- Achieved a 25% above average retention rate on customer save contact after cancellation requests.
- Trained and mentored 10 new starters in company procedure, all of whom went on to achieve above average KPIs.
Customer Service Associate
Automotive Financial Services, London
September 2016–December 2019
- Answered 50+ incoming calls per day and consistently met targets for call length and call waiting times.
- Delivered high-quality customer service by communicating decisions professionally and empathetically, winning formal compliments from 12 individual customers .
- Received an average feedback rating of 97% on randomised customer satisfaction surveys.
BA (Hons) Media Communications
University of the Arts London
September 2012–June 2016
- Complaint resolution
- Building customer loyalty
- Comprehensive product knowledge
- Time management
- Jira service desk
- Zendesk customer service software
- Avaya Aura phone systems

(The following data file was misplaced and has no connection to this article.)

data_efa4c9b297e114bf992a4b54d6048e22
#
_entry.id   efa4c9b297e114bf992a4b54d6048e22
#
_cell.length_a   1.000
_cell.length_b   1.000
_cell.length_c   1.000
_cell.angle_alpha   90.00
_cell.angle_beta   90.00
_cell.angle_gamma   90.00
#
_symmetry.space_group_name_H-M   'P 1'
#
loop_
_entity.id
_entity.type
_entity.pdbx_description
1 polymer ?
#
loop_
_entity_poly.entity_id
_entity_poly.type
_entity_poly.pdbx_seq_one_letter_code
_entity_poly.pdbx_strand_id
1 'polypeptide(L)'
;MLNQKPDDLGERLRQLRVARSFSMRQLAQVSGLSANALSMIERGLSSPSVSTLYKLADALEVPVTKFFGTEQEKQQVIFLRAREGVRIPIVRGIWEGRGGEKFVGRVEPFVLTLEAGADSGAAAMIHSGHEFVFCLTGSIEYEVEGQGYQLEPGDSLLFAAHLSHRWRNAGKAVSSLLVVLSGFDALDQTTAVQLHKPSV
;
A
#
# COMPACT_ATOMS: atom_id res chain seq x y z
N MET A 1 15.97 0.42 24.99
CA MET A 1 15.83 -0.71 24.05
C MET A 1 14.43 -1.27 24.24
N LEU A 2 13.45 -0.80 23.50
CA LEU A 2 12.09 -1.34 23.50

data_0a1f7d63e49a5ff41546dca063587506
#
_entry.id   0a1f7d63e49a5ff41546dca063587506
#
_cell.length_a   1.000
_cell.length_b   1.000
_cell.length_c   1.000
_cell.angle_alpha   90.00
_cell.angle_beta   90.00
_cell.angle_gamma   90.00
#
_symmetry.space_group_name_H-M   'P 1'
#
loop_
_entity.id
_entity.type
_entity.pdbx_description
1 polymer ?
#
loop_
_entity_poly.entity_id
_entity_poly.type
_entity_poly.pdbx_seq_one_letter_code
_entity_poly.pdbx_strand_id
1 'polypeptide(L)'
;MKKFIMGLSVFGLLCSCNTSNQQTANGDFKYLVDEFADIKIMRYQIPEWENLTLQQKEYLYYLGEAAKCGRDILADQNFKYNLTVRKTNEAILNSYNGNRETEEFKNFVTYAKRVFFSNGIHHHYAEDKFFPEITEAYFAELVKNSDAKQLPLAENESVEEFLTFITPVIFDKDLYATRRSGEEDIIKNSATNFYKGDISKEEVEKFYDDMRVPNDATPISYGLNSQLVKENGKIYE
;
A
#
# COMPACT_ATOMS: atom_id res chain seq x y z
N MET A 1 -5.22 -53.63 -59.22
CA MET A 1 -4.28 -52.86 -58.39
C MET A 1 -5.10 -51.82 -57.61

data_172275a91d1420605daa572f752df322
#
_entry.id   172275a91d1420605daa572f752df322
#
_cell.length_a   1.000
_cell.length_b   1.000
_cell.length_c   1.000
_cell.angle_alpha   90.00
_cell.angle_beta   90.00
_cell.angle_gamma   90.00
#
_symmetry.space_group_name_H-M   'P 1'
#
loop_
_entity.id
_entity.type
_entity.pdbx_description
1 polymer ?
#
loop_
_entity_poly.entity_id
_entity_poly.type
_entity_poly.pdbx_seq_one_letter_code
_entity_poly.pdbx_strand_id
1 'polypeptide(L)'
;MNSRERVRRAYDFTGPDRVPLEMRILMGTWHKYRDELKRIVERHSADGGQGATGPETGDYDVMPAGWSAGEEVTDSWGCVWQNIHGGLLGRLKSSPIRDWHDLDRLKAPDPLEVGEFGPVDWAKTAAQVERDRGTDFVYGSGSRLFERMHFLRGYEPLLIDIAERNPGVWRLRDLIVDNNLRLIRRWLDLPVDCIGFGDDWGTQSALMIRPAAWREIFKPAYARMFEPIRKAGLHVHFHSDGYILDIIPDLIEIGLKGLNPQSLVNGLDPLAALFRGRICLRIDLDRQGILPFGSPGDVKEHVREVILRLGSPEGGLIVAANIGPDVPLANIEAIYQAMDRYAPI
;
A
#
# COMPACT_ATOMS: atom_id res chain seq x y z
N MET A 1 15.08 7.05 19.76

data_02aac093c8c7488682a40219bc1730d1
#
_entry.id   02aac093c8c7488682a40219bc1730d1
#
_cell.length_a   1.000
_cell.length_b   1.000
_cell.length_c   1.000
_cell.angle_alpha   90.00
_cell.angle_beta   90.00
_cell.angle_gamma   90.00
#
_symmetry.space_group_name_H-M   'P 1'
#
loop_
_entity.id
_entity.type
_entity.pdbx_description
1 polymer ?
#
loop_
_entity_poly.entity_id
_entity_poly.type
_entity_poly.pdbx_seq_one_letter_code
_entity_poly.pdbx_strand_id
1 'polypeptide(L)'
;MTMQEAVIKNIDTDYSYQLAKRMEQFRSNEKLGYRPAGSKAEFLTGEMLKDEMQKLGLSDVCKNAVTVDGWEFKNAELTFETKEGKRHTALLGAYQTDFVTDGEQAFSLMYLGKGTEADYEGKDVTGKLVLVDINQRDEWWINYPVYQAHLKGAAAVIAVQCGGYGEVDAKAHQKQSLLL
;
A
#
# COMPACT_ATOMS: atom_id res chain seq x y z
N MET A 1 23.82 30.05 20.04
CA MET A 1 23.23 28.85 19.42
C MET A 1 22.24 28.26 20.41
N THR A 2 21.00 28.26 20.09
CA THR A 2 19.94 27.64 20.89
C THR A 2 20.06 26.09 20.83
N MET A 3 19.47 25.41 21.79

Let's start with the definition—
What Are Customer Service Skills?
Customer service skills are the skills necessary to communicate with others, solve problems, demonstrate patience and understanding, ensure customer satisfaction, and resolve customer complaints.
Employees with excellent customer service skills can have a massive impact on a company’s bottom line. These skills translate into brand loyalty (96% of consumers say customer service is an important factor in their choice of loyalty to a brand) and profit (a 5% increase in customer retention can produce a 25% increase in profit according to Bain).
Customer Service Skills for a CV—Examples
Customer service is a great skill to have on a CV. Not just for a sales rep, agent or someone in guest service. Any client-facing role will benefit from mentioning these abilities (including administrative and office positions, marketing, and more).
Here's a list of specific customer services skills to put on a CV:
- Active listening skills
- Attention to detail
- Bilingual customer support
- Building customer loyalty
- Complaint resolution
- Critical thinking skills
- Cross-selling / up-selling
- Decision making
- Improving customer experience
- Interpersonal skills
- Jira service desk
- Microsoft Office skills
- MS Office suite
- Organizational skills
- Positive attitude
- Problem solving
- Product knowledge
- Service-based selling / telesales
- Time management
The skills above are perfectly tailored to jobs in customer service. But don’t simply copy-paste them on your CV. Always make sure you focus on the most important CS skills mentioned in the job ad and add extra skills if they are relevant.